Runaway capstan fix

In most cases the fix is to replace electrolytic capacitors C5, C7, C9, C13, C15, and the ceramic C2 (See schematic) to get it back to normal. Once it’s working, use the speed calibration process from the service manual. Also check the voltage on the zener diode (between C2 and C15 on the board) to be about 9V.

If replacing the capacitors listed above does not resolve the issue, that probably means that one of the traces had corroded and disconnected. Check voltage on the ground and power pins on IC1 and IC2 with a voltmeter, and continuity of all traces on the board with an ohmmeter, in particular on the left side of the board. You can also compare signals at the ends of traces with an oscilloscope while it’s running. I’ve seen two cases where the trace between C7 and R4 has corroded right at the edge of the pad of C7, one case with the trace between IC1 and C16, on the edge of IC1 pad, and one case with the ground bus between C7 and the zener diode.

Parts that I use in repair: - C5, C13, C15 - C7 - C9 - C2 - Z1

To pull out the transport for service you will need to disconnect two cables running to the speed control board on the front left side of the machine. The capstan will not run without the three- or four-pin connector plugged in, but there is a way to simulate the connection without having to pull out the speed control board if you need to test the repair or perform other service that requires the capstan to be running. Use a piece of wire to connect red and orange wires on the connector (same on a four-wire connector, orange and red will be the middle two wires):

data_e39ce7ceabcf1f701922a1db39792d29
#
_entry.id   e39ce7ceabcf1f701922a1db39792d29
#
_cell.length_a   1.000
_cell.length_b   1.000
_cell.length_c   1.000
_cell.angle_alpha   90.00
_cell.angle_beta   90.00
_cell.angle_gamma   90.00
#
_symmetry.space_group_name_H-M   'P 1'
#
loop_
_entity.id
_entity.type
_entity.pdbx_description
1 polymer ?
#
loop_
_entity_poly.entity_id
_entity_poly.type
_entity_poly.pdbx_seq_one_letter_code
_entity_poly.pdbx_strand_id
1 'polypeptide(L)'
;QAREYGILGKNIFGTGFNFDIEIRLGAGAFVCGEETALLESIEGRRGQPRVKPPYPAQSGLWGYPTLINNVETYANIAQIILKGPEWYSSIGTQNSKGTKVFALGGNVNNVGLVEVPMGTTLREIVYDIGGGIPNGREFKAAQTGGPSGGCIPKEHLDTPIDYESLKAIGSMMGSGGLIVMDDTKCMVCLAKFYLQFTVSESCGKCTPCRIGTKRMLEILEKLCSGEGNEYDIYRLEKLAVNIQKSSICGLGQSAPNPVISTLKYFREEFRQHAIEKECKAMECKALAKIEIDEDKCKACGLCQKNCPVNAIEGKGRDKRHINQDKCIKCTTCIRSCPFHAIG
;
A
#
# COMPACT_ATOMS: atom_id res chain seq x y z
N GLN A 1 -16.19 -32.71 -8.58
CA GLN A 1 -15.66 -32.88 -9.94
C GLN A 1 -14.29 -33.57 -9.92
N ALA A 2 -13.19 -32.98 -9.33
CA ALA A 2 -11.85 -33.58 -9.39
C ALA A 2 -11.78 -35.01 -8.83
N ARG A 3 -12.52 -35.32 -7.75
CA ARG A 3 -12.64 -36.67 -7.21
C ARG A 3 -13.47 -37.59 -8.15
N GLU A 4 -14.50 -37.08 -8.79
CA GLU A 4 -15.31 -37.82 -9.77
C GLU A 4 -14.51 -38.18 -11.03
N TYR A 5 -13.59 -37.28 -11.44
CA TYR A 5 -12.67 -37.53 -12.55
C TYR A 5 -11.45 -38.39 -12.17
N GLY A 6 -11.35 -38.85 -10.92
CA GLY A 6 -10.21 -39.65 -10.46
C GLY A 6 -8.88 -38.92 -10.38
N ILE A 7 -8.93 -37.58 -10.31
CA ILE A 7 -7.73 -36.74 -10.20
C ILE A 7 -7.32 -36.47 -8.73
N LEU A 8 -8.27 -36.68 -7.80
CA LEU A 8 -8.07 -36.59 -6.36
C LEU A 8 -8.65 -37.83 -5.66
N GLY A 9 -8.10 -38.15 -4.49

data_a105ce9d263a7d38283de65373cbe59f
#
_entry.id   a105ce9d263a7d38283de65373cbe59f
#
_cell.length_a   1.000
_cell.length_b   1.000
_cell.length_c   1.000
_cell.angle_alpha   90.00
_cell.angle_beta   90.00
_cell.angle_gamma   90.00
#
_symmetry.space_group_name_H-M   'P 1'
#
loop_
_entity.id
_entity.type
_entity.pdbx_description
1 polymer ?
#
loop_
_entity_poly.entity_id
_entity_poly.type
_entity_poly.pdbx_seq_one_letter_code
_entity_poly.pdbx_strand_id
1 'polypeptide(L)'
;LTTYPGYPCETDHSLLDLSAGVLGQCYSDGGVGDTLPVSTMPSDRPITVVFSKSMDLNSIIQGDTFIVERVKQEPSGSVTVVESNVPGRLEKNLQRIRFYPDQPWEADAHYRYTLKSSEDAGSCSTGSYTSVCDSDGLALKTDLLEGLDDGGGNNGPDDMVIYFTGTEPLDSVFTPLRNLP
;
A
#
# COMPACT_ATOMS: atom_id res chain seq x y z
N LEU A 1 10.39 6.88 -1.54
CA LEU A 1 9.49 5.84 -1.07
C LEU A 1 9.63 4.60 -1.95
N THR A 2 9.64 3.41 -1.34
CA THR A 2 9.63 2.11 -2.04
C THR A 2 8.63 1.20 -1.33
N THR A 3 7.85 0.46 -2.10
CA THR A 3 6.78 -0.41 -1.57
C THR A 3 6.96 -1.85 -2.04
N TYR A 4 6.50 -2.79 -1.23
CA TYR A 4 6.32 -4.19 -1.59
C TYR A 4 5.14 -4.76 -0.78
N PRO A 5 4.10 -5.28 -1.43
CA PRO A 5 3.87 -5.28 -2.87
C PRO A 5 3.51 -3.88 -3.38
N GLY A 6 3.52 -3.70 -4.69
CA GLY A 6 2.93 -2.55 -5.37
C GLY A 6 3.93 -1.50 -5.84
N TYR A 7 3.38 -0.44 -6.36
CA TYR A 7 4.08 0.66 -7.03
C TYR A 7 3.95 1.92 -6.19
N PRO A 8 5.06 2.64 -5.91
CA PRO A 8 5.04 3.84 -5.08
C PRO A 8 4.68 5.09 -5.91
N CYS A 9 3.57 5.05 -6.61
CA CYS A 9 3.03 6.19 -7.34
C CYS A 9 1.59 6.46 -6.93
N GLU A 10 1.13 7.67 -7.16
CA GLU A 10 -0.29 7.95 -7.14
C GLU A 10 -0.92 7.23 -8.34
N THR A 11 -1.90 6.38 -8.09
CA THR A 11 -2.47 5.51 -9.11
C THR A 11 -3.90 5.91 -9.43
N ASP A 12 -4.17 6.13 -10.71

Capstan not running fix

Most likely cause is corroded or cracked/damaged trace(s) on the capstan board.

Another possible cause is a disconnect or a failed component on the speed control board.

238S Dolby S Repair

Dolby S daughtercards in Tascam 238S suffer from the same problem as the capstan - faulty electrolytic capacitors. Unlike the capstan board, the daughtercards are double-sided with a number of vias, in addition to much thinner traces. These vias and traces fail in an unpredictable pattern and requre a complete continuity test of each trace, especially around the input components (Q1-Q4, D1-D4, U2) and the Dolby chip U1. As a result, a reliable repair is time-consuming and is cost-prohibitive in most cases.

The alternative that may work better is replacing all daughtercards with a rebuilt version. I performed reverse-engineering of the R/P board and the Dolby S daughtercard and created KiCad schematics available at Under dolby-hic there is a PCB layout and Gerber files for the Dolby S daughtercard.

If you have a Tascam 238S with faulty Dolby S, I think the best course of action is to order a set of replacement PCBs from a low cost fab such as JLCPCB or OSH Park and transfer all components from the original boards.

Replacement electrolytic capacitors: - C5 - C12 - C13 - C15, C23 - C41, C44, C48

238S Dolby S Calibration Procedure

First, calibrate the unit with Dolby S out.

Set all channels to recording mode, then press Pause and Record.

Feed -10 dBV/0 dBVU 400Hz (316 mV RMS) signal to the line inputs, and use ENC ADJ trimmer to adjust AC voltage on TP1 to be 388 mV.

Use ENC OUT trimmer to adjust AC voltage on REC LEVEL trimmer input lead (closest to the front) to be the same in both Dolby IN and OUT modes on each channel.

With Dolby S OUT, make a recording of -10 dBV/0 dBVU 400Hz test tone on all channels.

Set Dolby to IN, play back the recording and use DEC ADJ trimmer to adjust AC voltage on TP1 to be 388 mV on all channels.

Use DEC OUT trimmer to set voltage on the line out to -10 dBV (316 mV) on all channels.

Intermittent stopping

Most likely cause is the aging of cassette presence and record protection sensors. To fix, spray some Deoxit under the sensor levers.

Excessive wow and flutter

Manifests itself as distortion or “warbling”:

Most likely cause, if it’s not mechanical, is either bad C16 or trace corrosion around C16 and R3.